Well in logic and computing it is

X * Sign

to correctly separate Magnitude and Sign.

So which bit is X^{2 }or squareroot(x) actually operating on?

What is sign^{2 }or squareroot(sign)?

Well if x * sign * x * sign = x * x * sign * sign = x^2 * sign

then

2 * {+:-} * 2 * {+:-} = 4 * {+:-} * {+:-} = 4 * {+:-}

By symmetry then and as {+:-} is only a label for convention

squareroot({+:-} * 4)= {+:-} * 2.

What is squareroot({+:-} * 1)?,

and is the result of X^{2 } always positive?

P.S. You can also implement or think about Magnitude and Sign as being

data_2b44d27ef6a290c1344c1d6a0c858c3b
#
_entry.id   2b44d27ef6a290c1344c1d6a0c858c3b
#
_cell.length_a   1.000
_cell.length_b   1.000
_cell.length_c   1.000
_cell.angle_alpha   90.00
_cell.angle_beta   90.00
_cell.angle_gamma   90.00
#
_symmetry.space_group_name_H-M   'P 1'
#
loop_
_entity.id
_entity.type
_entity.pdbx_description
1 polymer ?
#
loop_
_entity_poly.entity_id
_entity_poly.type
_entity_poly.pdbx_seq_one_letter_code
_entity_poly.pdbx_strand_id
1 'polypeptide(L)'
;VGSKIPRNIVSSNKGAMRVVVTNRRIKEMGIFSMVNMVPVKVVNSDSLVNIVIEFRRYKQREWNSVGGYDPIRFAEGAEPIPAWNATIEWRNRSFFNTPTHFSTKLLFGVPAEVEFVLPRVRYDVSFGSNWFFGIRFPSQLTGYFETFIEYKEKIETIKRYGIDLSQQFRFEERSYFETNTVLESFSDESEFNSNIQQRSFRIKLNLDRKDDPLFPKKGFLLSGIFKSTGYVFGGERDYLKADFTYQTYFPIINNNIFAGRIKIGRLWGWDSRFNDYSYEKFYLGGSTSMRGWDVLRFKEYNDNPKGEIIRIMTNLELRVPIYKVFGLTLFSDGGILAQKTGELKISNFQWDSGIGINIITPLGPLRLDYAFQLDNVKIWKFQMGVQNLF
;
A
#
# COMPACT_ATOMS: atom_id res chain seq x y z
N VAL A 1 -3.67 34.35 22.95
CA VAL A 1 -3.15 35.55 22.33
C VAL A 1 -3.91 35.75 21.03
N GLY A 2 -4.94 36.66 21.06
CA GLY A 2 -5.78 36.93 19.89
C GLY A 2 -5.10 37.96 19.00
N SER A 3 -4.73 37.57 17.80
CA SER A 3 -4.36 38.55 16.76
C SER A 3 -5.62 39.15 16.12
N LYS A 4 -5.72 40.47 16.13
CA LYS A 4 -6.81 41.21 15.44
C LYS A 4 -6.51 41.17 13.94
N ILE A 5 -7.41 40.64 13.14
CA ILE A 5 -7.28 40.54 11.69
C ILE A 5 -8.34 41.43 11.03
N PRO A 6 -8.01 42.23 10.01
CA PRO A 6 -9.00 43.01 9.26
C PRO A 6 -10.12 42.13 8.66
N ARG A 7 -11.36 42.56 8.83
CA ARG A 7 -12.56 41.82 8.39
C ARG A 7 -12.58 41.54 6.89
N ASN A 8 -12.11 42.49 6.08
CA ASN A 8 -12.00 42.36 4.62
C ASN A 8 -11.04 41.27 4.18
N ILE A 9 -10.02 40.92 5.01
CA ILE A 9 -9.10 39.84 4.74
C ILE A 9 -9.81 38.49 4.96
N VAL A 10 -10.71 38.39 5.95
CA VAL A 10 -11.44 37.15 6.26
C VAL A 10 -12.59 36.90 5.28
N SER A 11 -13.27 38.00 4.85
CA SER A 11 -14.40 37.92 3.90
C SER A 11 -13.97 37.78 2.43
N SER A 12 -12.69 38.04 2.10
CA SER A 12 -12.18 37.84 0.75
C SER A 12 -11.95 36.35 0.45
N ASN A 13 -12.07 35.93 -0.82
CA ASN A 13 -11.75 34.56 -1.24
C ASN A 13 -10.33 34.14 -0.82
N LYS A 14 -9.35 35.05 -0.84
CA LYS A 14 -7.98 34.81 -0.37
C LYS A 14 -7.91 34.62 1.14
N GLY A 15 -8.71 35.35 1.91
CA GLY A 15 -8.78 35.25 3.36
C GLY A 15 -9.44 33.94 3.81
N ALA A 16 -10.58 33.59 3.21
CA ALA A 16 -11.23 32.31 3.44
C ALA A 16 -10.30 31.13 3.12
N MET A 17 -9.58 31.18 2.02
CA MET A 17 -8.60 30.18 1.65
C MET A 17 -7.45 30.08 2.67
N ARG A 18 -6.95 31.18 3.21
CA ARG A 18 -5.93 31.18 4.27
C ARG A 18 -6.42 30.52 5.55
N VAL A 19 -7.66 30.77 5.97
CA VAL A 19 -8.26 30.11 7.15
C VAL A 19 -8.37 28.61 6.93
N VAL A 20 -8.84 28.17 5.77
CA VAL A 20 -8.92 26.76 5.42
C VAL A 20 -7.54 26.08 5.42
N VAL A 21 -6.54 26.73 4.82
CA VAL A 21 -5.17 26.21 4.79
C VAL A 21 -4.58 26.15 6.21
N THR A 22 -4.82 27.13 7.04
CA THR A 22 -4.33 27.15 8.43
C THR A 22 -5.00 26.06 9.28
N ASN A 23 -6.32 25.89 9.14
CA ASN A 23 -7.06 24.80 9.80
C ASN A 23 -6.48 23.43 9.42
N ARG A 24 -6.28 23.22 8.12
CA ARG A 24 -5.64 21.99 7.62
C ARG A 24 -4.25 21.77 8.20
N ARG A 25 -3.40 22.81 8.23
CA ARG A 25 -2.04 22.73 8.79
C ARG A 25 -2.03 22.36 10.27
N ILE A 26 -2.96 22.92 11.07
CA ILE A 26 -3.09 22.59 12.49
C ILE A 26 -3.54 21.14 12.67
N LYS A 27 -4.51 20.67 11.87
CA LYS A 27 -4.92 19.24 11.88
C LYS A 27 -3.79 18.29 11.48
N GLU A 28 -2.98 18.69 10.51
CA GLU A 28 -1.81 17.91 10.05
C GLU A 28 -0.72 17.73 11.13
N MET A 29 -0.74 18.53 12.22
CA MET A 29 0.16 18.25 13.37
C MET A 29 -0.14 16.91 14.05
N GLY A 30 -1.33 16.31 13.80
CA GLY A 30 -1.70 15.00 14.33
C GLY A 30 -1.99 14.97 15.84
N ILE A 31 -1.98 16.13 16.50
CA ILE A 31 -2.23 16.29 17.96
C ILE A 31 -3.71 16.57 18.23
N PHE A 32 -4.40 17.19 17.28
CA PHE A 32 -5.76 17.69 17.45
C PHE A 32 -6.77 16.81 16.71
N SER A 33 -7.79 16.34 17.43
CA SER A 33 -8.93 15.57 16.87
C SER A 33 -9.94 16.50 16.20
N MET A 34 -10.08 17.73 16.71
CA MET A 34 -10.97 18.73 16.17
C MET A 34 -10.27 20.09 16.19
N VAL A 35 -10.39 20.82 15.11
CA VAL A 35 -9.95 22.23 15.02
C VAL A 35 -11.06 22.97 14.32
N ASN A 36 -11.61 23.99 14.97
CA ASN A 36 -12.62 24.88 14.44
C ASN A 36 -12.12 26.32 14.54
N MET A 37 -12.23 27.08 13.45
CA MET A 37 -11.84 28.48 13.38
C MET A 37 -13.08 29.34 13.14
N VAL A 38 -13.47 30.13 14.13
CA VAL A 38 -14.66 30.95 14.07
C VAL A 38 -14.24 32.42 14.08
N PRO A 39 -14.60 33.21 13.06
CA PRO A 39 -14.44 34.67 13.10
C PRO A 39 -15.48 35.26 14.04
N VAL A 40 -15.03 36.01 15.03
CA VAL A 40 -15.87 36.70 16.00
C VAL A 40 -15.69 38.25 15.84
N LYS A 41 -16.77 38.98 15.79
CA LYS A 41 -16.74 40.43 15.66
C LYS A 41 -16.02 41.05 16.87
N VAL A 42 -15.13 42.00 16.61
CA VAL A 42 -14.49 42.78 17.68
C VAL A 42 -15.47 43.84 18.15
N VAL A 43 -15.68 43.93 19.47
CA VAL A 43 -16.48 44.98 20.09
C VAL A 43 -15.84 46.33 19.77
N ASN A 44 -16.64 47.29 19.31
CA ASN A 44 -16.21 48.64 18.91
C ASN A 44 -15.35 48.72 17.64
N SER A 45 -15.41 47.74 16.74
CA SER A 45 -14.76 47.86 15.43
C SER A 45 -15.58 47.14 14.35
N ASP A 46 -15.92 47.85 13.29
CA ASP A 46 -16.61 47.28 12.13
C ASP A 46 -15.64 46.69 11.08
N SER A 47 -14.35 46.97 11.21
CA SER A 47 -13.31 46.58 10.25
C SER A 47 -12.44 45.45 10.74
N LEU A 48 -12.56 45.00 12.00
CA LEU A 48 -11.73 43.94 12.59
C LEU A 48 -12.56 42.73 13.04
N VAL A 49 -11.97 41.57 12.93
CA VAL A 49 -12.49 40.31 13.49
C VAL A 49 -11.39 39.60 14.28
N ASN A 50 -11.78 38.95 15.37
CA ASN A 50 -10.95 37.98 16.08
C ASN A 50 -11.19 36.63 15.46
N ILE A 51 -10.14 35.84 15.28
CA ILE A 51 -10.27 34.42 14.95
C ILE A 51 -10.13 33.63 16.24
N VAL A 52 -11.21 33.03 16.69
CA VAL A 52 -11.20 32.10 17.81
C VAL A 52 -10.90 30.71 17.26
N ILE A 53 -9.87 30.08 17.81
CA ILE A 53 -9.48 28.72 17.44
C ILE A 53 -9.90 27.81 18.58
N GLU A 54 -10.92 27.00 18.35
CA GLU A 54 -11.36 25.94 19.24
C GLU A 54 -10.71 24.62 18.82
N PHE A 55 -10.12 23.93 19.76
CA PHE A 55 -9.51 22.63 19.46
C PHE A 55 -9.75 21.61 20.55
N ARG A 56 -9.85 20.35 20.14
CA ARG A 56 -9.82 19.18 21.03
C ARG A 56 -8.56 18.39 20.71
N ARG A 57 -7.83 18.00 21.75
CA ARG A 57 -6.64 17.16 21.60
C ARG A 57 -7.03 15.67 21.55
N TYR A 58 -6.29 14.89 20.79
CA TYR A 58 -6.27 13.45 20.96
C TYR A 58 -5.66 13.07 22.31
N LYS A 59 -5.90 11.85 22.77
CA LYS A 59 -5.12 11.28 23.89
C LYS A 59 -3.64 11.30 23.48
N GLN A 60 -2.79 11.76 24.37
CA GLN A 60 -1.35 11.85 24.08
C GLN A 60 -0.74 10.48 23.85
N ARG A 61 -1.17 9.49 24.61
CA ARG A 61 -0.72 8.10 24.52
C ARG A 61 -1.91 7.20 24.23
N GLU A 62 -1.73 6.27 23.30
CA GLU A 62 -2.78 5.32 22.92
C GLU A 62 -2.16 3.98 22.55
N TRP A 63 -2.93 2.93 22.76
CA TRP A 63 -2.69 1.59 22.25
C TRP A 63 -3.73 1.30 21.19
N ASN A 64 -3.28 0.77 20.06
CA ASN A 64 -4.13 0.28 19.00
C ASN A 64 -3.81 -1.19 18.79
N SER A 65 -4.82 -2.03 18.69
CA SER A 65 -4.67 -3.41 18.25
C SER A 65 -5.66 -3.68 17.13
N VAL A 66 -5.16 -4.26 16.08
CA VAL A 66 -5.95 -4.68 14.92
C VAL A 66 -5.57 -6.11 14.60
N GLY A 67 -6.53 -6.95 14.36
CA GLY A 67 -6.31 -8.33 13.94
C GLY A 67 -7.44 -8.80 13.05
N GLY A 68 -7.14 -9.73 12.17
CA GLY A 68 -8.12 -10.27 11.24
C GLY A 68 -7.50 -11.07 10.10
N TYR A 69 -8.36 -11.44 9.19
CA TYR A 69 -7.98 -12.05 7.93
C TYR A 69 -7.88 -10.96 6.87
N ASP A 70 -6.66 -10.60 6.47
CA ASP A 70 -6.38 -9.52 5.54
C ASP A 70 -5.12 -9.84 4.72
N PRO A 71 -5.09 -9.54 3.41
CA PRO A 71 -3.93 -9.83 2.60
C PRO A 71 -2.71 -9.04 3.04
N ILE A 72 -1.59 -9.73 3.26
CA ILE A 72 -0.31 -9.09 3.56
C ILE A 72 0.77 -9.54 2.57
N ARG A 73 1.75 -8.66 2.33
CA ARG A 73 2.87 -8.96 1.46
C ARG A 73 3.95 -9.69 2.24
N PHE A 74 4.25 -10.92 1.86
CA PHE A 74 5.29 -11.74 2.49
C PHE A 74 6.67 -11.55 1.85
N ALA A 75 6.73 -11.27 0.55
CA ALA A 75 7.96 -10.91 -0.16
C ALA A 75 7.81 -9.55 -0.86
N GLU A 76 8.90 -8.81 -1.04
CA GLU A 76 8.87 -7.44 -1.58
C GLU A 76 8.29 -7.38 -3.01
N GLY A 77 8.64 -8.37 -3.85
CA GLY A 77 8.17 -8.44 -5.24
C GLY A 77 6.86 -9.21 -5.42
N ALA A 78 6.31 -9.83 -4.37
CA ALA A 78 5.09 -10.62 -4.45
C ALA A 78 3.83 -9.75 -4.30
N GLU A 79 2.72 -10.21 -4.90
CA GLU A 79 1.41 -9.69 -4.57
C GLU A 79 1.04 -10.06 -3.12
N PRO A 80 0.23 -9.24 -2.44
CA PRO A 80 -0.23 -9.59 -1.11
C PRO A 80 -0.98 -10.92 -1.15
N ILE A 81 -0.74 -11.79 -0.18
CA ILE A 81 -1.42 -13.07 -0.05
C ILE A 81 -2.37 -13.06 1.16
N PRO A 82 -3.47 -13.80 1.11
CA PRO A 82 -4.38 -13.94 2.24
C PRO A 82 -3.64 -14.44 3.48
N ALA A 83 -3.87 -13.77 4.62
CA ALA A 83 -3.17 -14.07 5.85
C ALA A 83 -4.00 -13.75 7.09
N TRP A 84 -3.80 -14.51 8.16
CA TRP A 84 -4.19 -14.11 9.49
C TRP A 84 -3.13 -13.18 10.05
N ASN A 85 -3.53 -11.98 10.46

X + sign

in both logical and physical terms, which does make the maths just slightly more complicated

Advertisements

What is square root(-1)?

Believe I know the expected answer is an imaginary number i. Been a long time and as to the other questions I have no idea. So as to the post I have little to no understanding of its purpose.

A simple question as the conventions on the use of sign.

What is the squareroot(sign) or sign^2.

Sign is not a number, in most cases it is a pure vector. If you define it in 1d (Length) or 2D (x.y) or 3D (x.y.z) then that defines the Magnitude but that is no longer pure. It is attached to a Magnitude to make a duality. Not a single object. It would seem that people treat as a single object that’s all.